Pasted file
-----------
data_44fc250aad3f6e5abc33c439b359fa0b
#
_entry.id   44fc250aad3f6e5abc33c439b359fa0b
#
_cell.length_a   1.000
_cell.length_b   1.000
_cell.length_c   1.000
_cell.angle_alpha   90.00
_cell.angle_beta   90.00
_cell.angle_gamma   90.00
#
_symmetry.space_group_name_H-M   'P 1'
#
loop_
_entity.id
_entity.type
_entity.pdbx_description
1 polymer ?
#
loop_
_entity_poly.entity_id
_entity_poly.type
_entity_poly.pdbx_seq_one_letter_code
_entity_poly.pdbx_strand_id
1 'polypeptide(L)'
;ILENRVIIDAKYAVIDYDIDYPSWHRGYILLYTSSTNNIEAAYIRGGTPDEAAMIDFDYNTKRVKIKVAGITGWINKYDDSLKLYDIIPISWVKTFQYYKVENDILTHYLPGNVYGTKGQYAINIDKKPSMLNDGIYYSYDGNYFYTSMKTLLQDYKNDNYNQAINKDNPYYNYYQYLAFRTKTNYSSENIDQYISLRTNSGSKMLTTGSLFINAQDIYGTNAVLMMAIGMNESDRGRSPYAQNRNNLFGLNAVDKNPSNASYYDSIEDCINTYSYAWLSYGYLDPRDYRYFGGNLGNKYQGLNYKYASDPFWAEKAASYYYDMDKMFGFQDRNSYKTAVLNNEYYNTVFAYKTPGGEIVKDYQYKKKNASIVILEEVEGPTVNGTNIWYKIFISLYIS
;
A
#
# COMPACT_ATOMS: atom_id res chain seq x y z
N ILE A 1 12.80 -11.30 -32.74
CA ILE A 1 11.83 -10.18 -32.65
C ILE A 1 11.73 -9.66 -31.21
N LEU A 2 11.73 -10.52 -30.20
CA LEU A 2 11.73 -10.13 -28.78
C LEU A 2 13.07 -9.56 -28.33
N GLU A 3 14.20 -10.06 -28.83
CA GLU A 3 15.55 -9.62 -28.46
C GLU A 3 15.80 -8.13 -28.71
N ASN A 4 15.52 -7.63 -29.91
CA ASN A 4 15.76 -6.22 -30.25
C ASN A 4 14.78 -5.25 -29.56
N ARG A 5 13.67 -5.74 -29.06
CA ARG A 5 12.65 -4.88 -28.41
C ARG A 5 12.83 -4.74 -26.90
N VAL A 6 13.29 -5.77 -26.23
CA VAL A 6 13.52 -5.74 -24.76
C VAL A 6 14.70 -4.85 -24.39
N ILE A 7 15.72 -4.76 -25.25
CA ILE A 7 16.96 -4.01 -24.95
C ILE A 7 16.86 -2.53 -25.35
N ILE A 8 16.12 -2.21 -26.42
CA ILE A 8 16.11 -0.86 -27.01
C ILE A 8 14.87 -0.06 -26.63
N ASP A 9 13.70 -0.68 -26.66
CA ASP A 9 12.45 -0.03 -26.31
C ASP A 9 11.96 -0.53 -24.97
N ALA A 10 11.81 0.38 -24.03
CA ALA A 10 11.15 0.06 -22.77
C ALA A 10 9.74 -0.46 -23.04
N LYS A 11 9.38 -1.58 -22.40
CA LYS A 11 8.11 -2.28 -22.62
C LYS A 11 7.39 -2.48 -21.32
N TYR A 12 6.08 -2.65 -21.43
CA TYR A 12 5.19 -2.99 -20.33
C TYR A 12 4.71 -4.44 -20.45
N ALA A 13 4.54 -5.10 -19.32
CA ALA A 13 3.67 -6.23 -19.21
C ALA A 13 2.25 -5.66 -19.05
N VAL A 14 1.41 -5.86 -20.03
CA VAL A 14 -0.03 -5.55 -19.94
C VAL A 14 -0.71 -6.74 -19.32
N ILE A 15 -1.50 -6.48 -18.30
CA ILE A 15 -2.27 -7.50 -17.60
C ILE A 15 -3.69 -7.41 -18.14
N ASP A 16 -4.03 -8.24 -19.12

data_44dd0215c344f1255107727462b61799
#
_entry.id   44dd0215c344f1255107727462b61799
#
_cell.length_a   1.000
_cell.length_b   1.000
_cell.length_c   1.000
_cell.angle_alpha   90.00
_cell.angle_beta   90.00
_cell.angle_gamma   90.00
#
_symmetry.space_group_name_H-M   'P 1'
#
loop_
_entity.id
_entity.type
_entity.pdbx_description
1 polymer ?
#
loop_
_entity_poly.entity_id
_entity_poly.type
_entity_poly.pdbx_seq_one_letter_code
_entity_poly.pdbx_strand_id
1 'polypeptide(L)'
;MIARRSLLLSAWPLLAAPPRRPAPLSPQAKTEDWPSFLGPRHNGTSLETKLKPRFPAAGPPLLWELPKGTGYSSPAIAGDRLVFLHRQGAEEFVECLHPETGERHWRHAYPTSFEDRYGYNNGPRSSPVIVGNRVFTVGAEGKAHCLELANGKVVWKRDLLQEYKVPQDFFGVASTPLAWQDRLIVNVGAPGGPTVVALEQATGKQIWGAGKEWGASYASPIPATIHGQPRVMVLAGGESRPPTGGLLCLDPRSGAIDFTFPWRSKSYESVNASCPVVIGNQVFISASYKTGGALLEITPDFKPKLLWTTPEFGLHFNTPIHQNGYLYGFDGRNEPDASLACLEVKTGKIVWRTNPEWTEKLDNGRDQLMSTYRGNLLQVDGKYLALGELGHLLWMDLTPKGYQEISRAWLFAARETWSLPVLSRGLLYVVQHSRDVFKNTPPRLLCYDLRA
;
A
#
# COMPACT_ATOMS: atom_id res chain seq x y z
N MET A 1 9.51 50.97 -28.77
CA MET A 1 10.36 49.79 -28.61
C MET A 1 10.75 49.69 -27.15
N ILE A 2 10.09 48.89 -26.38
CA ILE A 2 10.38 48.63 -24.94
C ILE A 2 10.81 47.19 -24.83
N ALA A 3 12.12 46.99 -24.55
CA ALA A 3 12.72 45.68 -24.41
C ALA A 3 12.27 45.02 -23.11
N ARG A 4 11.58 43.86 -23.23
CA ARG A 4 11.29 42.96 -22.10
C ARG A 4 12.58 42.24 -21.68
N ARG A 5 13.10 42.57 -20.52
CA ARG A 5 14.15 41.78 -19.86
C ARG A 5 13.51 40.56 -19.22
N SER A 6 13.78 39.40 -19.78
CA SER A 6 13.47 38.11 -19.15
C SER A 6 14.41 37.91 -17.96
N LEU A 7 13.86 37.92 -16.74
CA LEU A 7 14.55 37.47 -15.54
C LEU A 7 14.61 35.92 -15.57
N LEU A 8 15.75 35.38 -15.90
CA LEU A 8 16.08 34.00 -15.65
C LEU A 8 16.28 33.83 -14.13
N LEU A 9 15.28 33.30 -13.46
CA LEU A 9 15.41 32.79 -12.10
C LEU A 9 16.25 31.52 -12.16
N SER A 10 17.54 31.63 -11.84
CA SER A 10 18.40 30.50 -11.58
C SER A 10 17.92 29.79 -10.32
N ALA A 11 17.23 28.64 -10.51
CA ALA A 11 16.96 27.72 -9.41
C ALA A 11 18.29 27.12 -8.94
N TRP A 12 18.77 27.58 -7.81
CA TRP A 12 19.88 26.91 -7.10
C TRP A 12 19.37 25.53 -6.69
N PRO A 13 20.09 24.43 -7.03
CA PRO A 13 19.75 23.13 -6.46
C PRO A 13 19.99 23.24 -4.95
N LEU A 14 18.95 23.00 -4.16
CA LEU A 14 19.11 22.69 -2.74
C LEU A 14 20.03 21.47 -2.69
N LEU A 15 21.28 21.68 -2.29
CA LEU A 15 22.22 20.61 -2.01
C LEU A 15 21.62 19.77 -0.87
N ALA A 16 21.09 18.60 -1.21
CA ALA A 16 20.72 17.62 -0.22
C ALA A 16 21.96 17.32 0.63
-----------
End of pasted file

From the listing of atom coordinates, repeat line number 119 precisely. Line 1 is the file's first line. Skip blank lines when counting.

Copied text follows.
N ARG A 5 13.10 42.57 -20.52